December 1989

 
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Christmas on the Bluff

by

Shirley McNulty

Then the days grew shorter. Cold was creeping in. The only heat in the bedrooms was from the stovepipe running through. I was allowed to dress behind the kitchen stove where it was toasty warm.

After the wood was in the shed came the best of all, the shopping days. The men went to town for the heaviest of overalls, woolen shirts, underwear with wrist-length sleeves and ankle-length legs, footwear for the deep snows to come, and lined leather gloves.

Then it was Mother's turn and she made the most of it. She bought, not yards, but bolts of unbleached muslin sheeting which she used not only to make bed sheets but also to sew into aprons and articles of clothing. Mother made full-length aprons with matching or contrasting bias binding that covered the raw edges and decorated the pockets. It was so much fun to search and decide which one to wear. The weekly boiling, with kerosene added, gradually bleached the muslin to creamy whiteness and the weekly washing on her ribbed scrubbing board erased much of the cloth's first harshness.

After Mother had bought muslin and sewing supplies came the very best part of our shopping, buying the ingredients for Mother's famous English plum puddings. In those days the candied fruits didn't come diced in boxes. The citron was in melon-shaped rounds and the oranges and lemons had only their juice squeezed out. Nuts were still in their shells and sticky grapes came in layered bunches.

Mother did her sewing during daytime when I was in school, but the dicing of the fruit went on for weeks in the evenings, it seemed, and we got sore fingers and tiny cuts as we diced the pieces into smaller and smaller bits. I was given the job of spreading the clumps of raisins with their sticky sweetness which meant constant licking of my fingers, which Mother kindly ignored. My brothers could be persuaded to crack nuts only if they were allowed to constantly sample.

Finally came the day when all the ingredients were combined with spices, and shaped into cannon balls of all sizes! Each was carefully wrapped and tied in torn fragments of wornout sheets and committed to the copper wash boiler for hours of boiling. They would need only reheating to be ready for their place of honor at the Christmas dinner.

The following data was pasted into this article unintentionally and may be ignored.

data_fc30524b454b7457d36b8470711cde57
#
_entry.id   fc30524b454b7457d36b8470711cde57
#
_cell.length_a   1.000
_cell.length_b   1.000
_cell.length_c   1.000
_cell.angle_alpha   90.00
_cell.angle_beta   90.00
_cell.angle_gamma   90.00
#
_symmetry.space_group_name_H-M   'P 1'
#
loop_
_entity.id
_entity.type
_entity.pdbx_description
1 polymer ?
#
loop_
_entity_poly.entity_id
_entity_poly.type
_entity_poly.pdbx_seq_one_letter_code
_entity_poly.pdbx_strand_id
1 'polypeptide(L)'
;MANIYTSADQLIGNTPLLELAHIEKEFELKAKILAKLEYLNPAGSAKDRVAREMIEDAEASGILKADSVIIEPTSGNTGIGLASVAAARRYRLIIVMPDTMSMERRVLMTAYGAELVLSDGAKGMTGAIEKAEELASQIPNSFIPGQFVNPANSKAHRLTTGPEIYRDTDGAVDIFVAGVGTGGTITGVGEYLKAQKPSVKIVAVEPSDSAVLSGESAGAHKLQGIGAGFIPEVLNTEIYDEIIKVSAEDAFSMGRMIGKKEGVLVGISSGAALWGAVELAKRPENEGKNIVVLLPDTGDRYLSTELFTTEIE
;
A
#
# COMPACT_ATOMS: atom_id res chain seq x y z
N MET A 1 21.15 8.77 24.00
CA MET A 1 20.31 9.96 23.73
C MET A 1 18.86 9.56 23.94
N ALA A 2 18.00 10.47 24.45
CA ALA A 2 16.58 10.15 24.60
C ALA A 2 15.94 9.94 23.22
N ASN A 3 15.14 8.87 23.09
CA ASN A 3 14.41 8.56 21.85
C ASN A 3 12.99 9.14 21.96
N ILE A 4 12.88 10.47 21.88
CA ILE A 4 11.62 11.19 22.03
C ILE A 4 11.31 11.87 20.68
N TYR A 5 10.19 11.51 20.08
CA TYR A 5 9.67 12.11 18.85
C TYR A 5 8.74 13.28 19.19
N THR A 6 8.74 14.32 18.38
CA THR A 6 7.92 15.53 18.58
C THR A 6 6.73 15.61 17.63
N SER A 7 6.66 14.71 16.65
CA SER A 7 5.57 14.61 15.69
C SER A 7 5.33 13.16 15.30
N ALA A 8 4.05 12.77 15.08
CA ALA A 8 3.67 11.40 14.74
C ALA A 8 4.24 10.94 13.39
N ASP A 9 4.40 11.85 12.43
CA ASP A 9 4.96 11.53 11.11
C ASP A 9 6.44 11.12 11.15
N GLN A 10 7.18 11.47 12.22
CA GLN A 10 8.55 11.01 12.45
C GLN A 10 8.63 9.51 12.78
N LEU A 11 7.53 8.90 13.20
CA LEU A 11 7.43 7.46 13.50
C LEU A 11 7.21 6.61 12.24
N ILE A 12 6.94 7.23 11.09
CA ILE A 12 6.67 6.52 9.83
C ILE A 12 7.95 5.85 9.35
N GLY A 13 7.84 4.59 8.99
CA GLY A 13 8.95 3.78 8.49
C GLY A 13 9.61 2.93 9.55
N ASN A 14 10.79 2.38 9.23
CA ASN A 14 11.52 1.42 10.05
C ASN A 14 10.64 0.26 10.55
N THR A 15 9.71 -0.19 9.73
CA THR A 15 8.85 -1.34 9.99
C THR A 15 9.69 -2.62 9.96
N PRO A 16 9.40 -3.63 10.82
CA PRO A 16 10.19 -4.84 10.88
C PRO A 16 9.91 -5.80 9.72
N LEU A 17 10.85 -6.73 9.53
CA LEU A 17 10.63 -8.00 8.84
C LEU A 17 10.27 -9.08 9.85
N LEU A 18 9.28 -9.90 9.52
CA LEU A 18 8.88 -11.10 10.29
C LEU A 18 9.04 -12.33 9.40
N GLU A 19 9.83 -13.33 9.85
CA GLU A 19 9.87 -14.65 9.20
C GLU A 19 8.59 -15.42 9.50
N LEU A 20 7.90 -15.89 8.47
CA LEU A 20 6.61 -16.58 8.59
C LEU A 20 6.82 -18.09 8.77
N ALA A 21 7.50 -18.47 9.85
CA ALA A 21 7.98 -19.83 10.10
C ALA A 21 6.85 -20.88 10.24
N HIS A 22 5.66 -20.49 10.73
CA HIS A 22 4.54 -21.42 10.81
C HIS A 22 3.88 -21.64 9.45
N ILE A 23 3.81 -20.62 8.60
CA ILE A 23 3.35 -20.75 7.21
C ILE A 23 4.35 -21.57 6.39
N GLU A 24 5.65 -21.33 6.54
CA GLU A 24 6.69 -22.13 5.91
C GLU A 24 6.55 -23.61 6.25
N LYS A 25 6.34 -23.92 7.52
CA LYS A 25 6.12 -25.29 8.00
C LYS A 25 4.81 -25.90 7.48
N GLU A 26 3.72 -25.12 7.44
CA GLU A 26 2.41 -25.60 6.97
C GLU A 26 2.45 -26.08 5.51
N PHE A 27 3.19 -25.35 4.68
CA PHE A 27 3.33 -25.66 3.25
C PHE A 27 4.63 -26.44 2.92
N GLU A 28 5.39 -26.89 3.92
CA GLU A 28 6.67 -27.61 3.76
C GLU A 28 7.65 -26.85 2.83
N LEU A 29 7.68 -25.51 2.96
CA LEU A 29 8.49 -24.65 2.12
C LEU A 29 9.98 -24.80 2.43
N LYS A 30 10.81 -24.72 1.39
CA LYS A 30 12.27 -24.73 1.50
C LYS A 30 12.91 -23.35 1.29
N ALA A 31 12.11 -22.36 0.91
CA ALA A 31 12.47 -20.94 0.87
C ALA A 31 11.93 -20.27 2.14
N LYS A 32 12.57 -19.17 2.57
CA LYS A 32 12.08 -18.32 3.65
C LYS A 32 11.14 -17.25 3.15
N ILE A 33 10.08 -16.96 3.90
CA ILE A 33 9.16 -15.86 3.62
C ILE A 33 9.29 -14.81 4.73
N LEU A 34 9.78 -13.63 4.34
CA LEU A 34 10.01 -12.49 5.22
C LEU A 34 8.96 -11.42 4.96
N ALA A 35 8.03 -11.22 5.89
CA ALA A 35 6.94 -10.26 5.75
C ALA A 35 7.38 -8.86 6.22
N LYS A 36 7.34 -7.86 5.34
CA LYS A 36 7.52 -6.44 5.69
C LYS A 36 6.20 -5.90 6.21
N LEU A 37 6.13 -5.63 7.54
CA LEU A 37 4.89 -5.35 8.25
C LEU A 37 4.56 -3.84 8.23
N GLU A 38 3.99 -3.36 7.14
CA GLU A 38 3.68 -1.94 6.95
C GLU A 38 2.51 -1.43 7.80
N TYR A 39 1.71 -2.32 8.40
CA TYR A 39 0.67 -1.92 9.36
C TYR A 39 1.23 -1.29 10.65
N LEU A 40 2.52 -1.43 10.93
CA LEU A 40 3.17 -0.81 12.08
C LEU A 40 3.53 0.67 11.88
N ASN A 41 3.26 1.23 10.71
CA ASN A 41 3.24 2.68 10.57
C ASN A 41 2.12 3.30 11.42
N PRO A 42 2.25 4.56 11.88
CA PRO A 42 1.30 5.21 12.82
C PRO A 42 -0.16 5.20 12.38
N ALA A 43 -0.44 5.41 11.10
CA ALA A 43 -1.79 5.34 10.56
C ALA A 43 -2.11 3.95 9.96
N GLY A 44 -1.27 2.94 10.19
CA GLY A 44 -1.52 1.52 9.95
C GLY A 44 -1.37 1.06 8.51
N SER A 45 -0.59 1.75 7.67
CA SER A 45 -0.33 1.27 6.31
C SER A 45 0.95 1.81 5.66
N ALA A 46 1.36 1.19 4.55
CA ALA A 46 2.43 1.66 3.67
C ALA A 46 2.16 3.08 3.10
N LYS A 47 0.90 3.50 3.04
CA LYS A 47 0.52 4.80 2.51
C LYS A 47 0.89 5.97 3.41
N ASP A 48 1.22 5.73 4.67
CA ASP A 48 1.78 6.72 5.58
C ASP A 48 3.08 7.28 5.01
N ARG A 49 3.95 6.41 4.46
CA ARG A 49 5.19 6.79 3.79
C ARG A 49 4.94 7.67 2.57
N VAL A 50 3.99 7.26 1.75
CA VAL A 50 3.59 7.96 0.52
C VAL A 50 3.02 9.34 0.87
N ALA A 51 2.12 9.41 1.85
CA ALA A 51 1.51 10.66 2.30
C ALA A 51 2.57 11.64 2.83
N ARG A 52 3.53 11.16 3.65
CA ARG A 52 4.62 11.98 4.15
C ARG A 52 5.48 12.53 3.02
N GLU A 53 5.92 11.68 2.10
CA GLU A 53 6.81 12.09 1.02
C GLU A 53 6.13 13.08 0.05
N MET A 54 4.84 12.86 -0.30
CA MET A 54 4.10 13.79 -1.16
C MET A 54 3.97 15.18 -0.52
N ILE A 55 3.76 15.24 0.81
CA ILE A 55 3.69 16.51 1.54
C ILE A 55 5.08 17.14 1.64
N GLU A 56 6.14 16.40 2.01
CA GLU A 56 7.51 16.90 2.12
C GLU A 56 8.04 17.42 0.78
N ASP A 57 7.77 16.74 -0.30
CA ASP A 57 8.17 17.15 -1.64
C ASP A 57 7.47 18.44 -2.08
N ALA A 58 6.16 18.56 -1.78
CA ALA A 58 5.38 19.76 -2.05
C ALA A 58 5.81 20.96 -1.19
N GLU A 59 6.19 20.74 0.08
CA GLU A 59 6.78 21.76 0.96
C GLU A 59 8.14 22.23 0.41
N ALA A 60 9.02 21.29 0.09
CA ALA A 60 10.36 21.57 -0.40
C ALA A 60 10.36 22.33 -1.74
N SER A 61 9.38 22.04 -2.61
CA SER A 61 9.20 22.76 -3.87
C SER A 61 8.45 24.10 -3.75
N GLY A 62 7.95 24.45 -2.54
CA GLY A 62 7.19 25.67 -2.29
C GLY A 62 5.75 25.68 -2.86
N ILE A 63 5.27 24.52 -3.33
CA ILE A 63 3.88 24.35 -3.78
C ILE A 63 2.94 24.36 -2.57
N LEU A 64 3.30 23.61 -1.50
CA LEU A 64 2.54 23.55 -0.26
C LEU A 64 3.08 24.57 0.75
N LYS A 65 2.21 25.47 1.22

Mother's Christmas presents were ready: an apron and a plum pudding for each of her married daughters, for her sisters-in-law, and a few chosen neighbors.

Christmas was a family affair, a welcome break in long days of winter labor. It would be many years before I would see a traditional creche, hear a world famous choir, sing Christmas anthems, or see a city decorated.

At Christmas time those years I was the only one on the receiving end. My usual Christmas presents were an extra pair of warm gloves, two or three new pretty pinafores to wear over my school dress, a box of crayons and a coloring book, and very occasionally a Flexible Flyer to replace the one I had outgrown.

There would be homemade treats around the house—a plate of fudge, cookies, and in the evening popcorn or those small, sweet chestnuts so soon to disappear forever before the onslaught of an imported plague. Hickory nuts, too, were not to be despised, and there were always bunches of raisins.

One difference that marked our celebration of Christmas from that of our Yankee neighbors was the English food we enjoyed.

Christmas Eve brought an annual treat of "finnan haddie." This was smoked, salted haddock in large pieces. Freshened for a day by soaking in water to remove the excess of salt, Mother fried it and added a cream sauce. Dinner on Christmas Day was a typical English dinner. It included a large roast of beef with crispy sides and pink slices to suit everyone's taste, accompanied by large servings of Yorkshire pudding. The dessert brought memories of the weeks of chopping fruits and the days of boiling plum pudding. Now one of Mother's best was garnished with a brandy sauce which was set aflame just before it was placed in the center of the table.

But one Christmas when I was about four was never to be forgotten. The family were gathered around the small tree in the parlor decorated with a few "boughten" balls in addition to the homemade chains of red and green paper. (I still have a very battered pear and apple which are added every year to my grandchildren's store of beautiful ornaments.)

We were watching the tiny candles flame, with a bucket of water and a dipper close at hand. Everyone was present except brother Arthur, who was still at the barn, when suddenly outside the kitchen door there was a chiming of bells, a clatter of hoofs, and a voice crying, "Whoa, there! Merry Christmas to you all!" And suddenly there was Santa himself in full array, whiskers and all! He presented me with a package, bade me be a good girl during the coming year, and disappeared as quickly as he had come with much shouting and jingling of bells.

When I tore open the package, it was to be the most beautiful doll in the world, with real hair, eyes that opened and shut, and arms and legs that could be made to move! It was to be the only doll I was ever to have or want, and I cherished it for many, many years.

At the height of my joy and excitement, the kitchen door opened and brother Arthur came in. I ran to him, sobbing, "Where were you? Santa Claus was here, really here and you missed him! What took you so long? You missed Santa Claus!"

It would be many years before I had the slightest doubt as to that good Saint's existence. Hadn't I seen him, talked to him; didn't I have my doll as proof?

1989, Shirley McNulty
 
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